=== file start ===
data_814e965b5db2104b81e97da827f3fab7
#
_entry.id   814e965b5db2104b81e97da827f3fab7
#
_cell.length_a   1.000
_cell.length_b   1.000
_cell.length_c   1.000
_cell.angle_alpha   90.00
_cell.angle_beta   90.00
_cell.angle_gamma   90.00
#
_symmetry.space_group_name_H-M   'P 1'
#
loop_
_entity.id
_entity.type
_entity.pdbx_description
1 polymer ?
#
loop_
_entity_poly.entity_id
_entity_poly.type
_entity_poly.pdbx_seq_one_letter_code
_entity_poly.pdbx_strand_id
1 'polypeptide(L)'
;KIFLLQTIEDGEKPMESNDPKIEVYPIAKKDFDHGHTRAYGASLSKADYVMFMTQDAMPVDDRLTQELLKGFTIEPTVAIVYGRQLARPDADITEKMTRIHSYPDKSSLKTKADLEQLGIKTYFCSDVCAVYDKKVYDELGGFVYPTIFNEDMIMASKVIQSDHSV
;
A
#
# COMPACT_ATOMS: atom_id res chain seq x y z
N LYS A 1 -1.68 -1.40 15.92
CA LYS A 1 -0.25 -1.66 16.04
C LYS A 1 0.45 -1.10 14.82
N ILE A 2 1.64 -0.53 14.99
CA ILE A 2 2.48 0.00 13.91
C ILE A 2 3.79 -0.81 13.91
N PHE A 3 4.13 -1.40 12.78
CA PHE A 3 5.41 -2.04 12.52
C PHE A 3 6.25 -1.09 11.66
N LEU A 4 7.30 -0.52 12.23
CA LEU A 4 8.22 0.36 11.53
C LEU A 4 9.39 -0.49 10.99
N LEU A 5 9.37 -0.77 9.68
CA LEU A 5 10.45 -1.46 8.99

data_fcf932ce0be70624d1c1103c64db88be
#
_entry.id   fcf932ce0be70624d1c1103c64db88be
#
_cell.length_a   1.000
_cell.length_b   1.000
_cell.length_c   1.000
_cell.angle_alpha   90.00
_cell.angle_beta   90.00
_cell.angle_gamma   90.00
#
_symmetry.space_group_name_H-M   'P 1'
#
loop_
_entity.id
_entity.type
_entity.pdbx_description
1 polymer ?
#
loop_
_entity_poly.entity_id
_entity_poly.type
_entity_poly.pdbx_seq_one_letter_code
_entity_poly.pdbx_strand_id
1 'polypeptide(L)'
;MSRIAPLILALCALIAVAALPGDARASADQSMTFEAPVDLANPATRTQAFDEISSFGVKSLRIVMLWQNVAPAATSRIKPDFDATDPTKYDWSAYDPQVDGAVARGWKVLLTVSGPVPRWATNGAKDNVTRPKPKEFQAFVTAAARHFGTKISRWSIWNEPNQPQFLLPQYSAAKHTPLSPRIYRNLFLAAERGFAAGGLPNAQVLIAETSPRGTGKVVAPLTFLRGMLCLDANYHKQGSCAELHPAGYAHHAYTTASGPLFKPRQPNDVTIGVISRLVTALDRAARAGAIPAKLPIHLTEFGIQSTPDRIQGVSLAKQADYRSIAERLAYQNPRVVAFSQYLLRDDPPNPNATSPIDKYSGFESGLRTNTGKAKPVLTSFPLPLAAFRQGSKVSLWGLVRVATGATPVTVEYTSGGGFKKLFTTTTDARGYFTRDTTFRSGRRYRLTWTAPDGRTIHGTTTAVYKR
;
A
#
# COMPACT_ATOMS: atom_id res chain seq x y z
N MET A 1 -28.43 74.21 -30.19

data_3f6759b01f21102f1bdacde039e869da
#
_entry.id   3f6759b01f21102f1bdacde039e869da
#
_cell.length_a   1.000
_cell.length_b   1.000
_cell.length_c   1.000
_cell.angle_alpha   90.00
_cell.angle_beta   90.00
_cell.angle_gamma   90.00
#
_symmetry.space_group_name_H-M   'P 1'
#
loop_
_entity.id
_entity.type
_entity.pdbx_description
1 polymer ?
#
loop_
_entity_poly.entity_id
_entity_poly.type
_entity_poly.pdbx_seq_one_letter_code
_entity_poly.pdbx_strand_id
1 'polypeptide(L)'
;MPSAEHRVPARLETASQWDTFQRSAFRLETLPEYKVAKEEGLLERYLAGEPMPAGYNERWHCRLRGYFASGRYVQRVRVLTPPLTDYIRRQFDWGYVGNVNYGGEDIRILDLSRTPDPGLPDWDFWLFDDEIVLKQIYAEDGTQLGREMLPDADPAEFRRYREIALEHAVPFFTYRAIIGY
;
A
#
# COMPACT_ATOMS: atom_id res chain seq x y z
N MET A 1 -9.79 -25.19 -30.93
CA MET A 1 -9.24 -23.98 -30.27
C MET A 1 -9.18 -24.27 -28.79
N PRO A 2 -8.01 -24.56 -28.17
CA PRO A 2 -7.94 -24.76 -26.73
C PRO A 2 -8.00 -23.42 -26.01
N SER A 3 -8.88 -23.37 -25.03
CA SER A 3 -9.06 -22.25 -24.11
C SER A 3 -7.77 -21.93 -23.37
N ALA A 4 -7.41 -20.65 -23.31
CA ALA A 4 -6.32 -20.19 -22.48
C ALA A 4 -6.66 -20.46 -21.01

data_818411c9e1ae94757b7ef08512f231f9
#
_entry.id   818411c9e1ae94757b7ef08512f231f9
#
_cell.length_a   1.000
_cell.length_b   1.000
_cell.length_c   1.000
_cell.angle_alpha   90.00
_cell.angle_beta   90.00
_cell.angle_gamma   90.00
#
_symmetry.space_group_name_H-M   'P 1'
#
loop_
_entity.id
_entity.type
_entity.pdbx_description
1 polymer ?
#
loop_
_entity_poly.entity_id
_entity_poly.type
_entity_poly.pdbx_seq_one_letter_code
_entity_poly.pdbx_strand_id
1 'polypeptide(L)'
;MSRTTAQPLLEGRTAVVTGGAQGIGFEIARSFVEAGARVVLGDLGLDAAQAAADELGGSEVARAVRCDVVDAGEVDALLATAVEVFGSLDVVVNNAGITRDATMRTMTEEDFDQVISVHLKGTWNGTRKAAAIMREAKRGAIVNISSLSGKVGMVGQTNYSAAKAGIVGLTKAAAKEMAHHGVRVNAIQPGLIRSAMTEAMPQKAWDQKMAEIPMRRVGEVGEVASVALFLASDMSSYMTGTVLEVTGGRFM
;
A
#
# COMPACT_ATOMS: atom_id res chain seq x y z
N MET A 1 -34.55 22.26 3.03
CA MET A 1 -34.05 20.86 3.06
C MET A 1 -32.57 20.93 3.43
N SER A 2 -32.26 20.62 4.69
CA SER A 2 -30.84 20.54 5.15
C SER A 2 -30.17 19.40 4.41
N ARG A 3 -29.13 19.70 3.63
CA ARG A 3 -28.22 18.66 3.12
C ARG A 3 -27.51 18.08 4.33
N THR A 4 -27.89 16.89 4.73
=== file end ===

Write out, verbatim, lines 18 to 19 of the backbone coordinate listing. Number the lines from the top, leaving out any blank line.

1 polymer ?
#